Thoughts on the media
I've been doing some 14th Amendment research, reading newspapers of 1866-68. One thing is striking: they actually reported news then. The change has been so gradual that we can't see it (I've seen the alternative my entire life). But back then the New York Times would report, say:
A concise summary of what happened to the 14th Amendment that day in Congress. Rep. ___ moved to change it by adding these words, Rep. ___ opposed, arguing this way.
On days with really important action -- e.g., the day when Sen. Howard introduced it, with a speech, in the Senate -- they'd devote a page or more to setting out a transcript, or near-transcript paraphrase, of the floor speeches. The Times then didn't even have an editorial page!! The closest I could find was two issues (out of many I read) that had a long letter to the editor, like a modern op-ed, arguing about the amendment.
Today, of course, it'd be all their interpretation of events. With lots of articles on how this side was trying to spin it this way, and the other side was hoping to do something else, and nothing approaching giving you what was really said and done.
Someday I'll try to find out when the transition came. Might even be with advent of radio and TV, when it was hardly feasible to give details and the talking head became the rule. Perhaps that carried over into the print media? Or maybe not.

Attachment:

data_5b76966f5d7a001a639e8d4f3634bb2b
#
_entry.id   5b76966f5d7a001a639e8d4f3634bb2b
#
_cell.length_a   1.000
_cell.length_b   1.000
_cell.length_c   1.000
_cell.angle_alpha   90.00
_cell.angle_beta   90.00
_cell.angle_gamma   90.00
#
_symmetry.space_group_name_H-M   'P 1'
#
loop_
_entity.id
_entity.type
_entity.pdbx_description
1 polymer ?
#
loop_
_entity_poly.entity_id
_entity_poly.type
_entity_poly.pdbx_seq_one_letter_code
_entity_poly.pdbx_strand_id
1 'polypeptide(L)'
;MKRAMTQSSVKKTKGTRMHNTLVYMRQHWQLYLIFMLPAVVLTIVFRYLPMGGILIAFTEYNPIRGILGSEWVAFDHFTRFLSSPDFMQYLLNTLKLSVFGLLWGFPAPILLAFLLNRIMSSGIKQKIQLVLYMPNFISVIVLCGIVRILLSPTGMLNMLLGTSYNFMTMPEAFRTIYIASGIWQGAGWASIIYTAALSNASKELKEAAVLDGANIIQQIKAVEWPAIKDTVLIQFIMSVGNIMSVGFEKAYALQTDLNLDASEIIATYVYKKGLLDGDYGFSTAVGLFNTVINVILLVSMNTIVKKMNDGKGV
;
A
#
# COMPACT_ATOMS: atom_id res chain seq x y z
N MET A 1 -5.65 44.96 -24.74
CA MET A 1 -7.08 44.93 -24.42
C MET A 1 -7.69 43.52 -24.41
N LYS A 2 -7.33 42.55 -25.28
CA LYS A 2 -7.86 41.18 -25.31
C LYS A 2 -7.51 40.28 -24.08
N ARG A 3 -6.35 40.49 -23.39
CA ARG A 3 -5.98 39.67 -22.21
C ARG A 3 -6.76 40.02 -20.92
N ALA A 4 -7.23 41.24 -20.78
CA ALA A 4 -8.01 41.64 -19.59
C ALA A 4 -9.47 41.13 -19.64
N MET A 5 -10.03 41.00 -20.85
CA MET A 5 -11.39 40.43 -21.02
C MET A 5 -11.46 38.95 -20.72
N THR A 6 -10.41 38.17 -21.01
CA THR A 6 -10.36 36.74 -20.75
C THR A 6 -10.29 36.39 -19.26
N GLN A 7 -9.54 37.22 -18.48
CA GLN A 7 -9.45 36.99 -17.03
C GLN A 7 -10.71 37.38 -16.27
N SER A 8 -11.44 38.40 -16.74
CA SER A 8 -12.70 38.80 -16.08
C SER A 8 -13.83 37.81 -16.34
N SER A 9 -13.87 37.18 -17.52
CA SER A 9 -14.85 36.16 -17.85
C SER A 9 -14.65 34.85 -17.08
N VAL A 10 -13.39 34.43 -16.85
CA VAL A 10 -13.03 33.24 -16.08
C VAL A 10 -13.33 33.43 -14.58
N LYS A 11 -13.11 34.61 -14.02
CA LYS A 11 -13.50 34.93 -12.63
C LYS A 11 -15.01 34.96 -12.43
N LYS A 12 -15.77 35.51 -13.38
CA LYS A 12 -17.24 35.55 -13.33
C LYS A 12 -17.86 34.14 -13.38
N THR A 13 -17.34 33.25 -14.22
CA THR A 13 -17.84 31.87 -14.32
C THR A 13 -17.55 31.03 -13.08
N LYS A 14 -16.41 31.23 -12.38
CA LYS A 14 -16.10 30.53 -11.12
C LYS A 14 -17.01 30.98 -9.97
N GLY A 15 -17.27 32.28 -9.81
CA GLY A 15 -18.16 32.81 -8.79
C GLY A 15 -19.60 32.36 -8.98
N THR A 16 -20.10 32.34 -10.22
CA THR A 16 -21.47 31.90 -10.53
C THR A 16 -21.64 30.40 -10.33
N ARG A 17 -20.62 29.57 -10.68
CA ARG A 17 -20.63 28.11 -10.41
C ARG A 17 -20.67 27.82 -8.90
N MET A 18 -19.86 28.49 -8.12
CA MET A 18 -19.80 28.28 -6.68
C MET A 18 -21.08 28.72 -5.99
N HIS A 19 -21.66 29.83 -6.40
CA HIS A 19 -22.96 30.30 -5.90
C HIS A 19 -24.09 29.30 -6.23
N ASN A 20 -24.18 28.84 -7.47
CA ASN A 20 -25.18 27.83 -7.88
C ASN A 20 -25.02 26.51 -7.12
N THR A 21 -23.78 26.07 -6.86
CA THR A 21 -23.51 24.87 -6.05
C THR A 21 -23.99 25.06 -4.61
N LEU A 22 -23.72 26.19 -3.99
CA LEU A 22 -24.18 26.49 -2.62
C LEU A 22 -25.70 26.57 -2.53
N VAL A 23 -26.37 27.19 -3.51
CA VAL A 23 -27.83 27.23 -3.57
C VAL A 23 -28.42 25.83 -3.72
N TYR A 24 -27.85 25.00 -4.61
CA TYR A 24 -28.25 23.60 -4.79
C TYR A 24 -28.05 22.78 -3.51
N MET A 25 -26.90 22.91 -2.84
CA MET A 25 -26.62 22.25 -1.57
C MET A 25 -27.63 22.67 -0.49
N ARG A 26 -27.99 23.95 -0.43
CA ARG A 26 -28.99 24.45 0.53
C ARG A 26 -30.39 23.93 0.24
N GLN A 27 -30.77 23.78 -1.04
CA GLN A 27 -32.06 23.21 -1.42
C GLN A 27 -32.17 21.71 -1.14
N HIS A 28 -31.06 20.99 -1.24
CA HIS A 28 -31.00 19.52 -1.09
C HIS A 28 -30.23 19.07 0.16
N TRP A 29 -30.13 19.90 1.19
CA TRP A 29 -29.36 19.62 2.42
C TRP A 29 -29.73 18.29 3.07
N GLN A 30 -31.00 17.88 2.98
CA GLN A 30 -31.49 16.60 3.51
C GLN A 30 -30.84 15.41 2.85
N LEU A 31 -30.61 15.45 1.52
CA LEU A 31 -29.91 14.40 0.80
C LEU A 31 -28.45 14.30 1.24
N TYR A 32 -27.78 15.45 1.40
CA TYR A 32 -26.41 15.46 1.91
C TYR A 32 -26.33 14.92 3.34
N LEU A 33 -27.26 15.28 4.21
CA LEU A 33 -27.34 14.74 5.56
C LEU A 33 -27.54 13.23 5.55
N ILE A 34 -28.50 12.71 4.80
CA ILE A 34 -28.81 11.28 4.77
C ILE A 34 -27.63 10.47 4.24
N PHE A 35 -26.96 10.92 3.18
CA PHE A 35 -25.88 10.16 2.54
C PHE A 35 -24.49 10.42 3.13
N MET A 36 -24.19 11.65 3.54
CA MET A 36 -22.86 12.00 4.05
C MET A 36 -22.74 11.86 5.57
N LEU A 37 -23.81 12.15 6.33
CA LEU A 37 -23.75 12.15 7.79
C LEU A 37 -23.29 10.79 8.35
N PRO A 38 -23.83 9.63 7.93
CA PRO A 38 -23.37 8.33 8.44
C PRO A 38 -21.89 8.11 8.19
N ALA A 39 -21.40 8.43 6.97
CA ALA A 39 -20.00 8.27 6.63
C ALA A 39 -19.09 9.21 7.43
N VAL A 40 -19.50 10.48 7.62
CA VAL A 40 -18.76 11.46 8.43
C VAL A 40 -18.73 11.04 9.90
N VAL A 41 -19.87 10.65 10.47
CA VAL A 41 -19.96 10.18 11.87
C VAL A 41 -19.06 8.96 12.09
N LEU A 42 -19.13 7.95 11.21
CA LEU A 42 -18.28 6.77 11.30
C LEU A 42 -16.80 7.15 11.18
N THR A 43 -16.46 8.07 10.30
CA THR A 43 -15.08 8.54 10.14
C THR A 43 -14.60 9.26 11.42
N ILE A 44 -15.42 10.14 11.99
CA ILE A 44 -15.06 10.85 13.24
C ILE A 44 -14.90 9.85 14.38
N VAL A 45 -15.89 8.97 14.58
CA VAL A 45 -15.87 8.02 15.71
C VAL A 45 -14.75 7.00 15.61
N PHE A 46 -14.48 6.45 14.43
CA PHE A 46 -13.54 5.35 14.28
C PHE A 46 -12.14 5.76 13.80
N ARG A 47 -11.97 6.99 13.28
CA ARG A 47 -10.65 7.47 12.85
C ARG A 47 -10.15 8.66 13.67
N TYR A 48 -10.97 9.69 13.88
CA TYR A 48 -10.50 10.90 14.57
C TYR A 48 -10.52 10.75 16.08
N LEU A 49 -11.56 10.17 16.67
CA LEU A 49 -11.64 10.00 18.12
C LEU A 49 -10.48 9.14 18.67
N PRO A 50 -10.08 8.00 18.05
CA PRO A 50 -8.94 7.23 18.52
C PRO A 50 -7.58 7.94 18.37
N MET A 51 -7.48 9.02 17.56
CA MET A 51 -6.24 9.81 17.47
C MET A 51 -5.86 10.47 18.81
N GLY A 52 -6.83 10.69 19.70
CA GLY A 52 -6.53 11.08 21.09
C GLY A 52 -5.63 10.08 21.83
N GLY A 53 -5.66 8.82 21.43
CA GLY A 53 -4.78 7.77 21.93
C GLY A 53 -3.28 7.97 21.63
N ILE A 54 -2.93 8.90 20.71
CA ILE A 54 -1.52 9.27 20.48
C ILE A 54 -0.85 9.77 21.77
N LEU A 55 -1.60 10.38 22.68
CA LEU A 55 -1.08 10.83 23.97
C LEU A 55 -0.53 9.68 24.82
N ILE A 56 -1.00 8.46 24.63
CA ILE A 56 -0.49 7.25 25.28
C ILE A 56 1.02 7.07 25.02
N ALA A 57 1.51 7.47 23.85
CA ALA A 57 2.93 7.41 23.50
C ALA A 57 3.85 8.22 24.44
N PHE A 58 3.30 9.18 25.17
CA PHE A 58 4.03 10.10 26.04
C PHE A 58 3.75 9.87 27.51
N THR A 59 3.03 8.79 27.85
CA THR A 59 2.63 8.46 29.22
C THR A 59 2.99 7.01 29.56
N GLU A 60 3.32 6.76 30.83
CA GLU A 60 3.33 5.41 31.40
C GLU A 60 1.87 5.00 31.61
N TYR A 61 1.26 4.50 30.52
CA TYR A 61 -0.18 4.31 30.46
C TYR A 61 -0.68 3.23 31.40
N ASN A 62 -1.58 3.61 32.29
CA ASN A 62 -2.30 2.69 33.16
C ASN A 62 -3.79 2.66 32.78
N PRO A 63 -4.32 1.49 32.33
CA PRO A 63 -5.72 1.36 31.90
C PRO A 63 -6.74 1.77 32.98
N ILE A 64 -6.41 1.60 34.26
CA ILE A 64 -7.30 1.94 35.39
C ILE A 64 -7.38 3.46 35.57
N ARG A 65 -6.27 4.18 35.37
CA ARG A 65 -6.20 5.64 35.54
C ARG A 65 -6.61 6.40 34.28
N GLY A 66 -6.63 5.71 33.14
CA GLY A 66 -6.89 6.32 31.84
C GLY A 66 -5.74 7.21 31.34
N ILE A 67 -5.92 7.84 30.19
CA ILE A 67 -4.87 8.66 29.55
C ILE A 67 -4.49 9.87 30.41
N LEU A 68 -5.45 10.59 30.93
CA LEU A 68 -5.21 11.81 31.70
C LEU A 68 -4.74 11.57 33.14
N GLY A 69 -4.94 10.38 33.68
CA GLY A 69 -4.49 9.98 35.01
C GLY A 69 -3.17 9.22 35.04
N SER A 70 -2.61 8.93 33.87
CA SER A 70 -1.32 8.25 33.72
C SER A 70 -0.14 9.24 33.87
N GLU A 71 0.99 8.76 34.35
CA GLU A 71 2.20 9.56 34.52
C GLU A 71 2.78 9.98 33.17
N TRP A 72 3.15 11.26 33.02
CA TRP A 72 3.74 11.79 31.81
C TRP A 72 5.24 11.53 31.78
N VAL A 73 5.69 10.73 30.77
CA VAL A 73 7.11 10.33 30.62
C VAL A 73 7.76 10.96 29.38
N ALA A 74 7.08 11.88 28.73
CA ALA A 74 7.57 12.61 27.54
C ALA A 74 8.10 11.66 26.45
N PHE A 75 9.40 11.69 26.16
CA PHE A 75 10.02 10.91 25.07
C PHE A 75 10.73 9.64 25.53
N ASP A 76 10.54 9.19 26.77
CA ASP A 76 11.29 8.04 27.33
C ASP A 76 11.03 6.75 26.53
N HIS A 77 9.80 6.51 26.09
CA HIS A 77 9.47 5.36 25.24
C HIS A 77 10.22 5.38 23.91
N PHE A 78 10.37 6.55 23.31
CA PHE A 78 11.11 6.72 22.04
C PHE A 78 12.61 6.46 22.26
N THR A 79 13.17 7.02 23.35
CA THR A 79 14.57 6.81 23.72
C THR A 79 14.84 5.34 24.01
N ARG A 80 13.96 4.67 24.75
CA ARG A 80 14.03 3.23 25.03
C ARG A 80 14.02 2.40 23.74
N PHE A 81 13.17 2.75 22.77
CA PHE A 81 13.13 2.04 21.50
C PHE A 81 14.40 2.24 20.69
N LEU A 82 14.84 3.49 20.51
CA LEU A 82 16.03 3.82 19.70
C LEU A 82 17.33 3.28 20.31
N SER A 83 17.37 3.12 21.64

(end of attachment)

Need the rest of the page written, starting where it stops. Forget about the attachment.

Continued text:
I've read Arizona Territory newspapers of the 1870s-1890s, and they were much the same. All were quite partisan, but their version of that consisted of printing their party's platform. Again, telling you what happened rather than interpreting it. They made no secret of their partisan nature. Today's Arizona Republic was then the Arizona Republican, and there was, if I recall, a Tucson Democrat. And these were published by people, not institutions. Often a paper would have an editorial quoting a rival paper's editorial and arguing it was all pap.
UPDATE: Yup, reporters were more respected then. I recall reading of the Civil War ... at one point Grant needs to get a message to President Lincoln, so he just sends it with a reporter who is going to DC. He adds a verbal message. The reporter only reveals that years after the event; Grant told him that it was for Lincoln alone. After Shiloh, I think, Grant for the only time gets blind drunk and passes out. A reporter (with whom he was riding) throws his coat over him to hide his stars if anyone rides by, and only reveals the event long after the war is over. A reporter is within earshot of Grant giving orders to his commanders, and is chastised -- you're not supposed to listen in at this level! Nobody thought anything unusual of a reporter traveling with army headquarters, it's just that there's an unwritten rule you won't actually listen in to Grant and Meade giving orders for the day. No need for interviews: you're there when everything is happening, out riding and drinking with them, etc.